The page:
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Books By Melvyn Bragg
'The best thing he's ever written . . . I loved it' Observer
Melvyn Bragg's first ever memoir - an elegiac, intimate account of growing up in post-war Cumbria, which lyrically evokes a vanished world.
In this captivating memoir, Melvyn Bragg recalls growing up in the Cumbrian market town of Wigton, from his early childhood during the war to the moment he had to decide between staying on or spreading his wings.
This is the tale of a boy who lived in a pub and expected to leave school at fifteen yet won a scholarship to Oxford. Derailed by a severe breakdown when he was thirteen, he developed a passion for reading and study - though that didn't stop him playing in a skiffle band or falling in love.
It is equally the tale of the people and place that formed him. Bragg indelibly portrays his parents and local characters from pub regulars to vicars, teachers and hardmen, and vividly captures the community-spirited northern town - steeped in the old ways but on the cusp of post-war change. A poignant elegy to a vanished era as well as the glories of the Lake District, it illuminates what made him the writer, broadcaster and champion of the arts he is today.
When we think of great events in the history of the world, we tend to think of war, revolution, political upheaval or natural catastrophe. But throughout history there have been moments of vital importance that have taken place not on the battlefield, or in the palaces of power, or even in the violence of nature, but between the pages of a book.
In our digitised age of instant information it is easy to underestimate the power of the printed word. In his fascinating book, Melvyn Bragg presents a vivid reminder of the book as agent of social, political and personal revolution. 12 Books that Changed the World presents a rich variety of human endeavour and a great diversity of characters. There are also surprises. Here are famous books by Darwin, Newton and Shakespeare - but we also discover the stories behind some less well-known works, such as Marie Stopes' Married Love, the original radical feminist Mary Wollstonecraft's A Vindication of the Rights of Woman - and even the rules to an obscure ball game that became the most popular sport in the world . . .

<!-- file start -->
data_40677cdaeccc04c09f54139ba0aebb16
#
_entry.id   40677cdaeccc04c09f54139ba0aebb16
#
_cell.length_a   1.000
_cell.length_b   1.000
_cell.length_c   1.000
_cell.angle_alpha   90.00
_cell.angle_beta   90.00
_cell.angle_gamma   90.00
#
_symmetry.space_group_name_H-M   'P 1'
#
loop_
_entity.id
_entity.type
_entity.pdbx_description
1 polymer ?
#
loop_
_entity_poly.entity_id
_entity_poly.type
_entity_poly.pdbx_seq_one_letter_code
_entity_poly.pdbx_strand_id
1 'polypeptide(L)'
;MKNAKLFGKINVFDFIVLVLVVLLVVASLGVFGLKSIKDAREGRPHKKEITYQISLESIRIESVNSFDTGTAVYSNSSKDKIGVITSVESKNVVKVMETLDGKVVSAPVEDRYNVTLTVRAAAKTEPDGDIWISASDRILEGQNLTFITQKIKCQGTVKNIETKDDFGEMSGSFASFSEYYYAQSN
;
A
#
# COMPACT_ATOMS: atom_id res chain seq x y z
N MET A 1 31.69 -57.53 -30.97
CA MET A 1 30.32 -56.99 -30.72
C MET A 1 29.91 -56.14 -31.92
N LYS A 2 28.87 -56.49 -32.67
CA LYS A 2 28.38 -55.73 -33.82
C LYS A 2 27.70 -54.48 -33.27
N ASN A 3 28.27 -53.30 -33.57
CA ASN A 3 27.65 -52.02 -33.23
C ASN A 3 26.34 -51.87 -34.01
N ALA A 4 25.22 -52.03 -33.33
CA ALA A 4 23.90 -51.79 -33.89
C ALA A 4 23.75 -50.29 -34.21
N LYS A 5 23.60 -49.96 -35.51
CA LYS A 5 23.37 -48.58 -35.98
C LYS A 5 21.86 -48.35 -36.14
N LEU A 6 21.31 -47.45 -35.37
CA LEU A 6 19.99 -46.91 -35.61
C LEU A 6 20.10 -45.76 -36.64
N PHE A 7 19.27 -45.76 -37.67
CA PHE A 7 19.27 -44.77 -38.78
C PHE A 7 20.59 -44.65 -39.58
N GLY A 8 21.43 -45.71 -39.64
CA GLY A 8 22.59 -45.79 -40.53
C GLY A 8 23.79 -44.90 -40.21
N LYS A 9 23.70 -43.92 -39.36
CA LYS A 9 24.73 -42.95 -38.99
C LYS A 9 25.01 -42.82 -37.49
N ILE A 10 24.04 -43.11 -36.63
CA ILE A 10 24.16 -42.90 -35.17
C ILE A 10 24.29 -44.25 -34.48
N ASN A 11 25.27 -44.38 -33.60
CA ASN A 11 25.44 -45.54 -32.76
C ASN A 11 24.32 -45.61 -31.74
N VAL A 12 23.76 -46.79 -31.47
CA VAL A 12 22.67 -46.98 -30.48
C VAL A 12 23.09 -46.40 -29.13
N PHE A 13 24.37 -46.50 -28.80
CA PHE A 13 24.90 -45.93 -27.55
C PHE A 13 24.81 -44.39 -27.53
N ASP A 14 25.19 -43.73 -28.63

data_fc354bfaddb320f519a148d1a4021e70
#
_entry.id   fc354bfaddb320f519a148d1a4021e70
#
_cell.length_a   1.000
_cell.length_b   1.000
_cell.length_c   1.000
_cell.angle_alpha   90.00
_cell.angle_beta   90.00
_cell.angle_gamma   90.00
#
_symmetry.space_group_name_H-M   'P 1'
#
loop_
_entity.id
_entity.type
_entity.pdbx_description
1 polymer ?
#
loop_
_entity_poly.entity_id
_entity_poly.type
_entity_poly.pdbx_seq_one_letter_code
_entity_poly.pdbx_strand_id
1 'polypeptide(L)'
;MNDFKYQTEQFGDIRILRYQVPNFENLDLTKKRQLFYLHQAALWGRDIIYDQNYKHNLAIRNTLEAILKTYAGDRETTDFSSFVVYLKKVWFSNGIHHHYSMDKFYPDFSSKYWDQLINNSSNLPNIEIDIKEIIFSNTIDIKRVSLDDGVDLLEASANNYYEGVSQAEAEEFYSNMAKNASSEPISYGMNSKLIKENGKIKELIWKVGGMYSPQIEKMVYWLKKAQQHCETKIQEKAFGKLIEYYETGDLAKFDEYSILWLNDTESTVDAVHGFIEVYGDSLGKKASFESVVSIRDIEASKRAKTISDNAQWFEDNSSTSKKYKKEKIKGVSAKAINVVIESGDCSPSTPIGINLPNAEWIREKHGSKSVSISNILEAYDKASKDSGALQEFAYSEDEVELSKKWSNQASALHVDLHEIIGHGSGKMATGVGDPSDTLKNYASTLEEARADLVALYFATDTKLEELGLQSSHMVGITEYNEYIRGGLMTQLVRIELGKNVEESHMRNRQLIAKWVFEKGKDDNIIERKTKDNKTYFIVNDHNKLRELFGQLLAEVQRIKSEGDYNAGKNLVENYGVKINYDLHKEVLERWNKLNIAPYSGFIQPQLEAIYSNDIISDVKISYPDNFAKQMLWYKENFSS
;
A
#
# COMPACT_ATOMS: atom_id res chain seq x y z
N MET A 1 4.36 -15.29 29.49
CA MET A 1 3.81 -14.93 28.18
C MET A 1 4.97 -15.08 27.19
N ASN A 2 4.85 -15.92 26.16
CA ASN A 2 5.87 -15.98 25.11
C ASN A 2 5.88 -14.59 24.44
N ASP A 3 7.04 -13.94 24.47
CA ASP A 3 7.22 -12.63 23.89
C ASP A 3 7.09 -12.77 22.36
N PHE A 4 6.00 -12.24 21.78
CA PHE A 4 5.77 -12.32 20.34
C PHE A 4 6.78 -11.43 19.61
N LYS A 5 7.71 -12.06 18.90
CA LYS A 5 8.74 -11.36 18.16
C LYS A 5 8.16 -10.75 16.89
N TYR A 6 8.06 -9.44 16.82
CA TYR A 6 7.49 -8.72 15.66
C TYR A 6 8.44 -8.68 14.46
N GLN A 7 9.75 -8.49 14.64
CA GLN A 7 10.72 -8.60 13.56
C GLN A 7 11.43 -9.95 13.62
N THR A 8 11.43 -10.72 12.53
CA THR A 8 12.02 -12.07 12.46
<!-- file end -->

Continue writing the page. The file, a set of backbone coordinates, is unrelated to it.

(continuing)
'Unsentimental, truthful and wonderful' Independent Books of the Year
When Sam Richardson returns in 1946 from the 'Forgotten War' in Burma to Wigton in Cumbria, he finds the town little changed. But the war has changed him, broadening his horizons as well as leaving him with traumatic memories. In addition, his six-year-old son now barely remembers him, and his wife has gained a sense of independence from her wartime jobs. As all three strive to adjust, the bonds of loyalty and love are stretched to breaking point in this taut, and profoundly moving novel.
'Melvyn Bragg has added another formidable chapter to one of the most distinguished literary series of recent times' David Robson, Sunday Telegraph
It was not love at first sight. It proved to be not much of a conversation...Nothing should have come of it.
A passionate but ultimately tragic love affair starts when two students - one French, one English - meet at university at the beginning of the sixties. From its tentative early stages, the relationship develops into a life-changing one, whose profound impact continues to reverberate forty years later.
Richard Burton: star. The roaring boy from the Welsh coal valleys who came to sport on the banks of the old Nile, playing great Antony to Elizabeth Taylor's Cleopatra.
From the West End to Hollywood, from Camelot to Shakespeare, he drank, dazzled and despaired, playing out his life on the public stage. But there was another, quieter, off-stage Richard Burton, a face hidden from the multitude.
Melvyn Bragg, allowed free access to the never-before-revealed Burton private notebooks, and with the cooperation of friends who have never spoken about him before, has brought together the private and public sides for the first time. Rich is the complete Richard Burton: a revelation.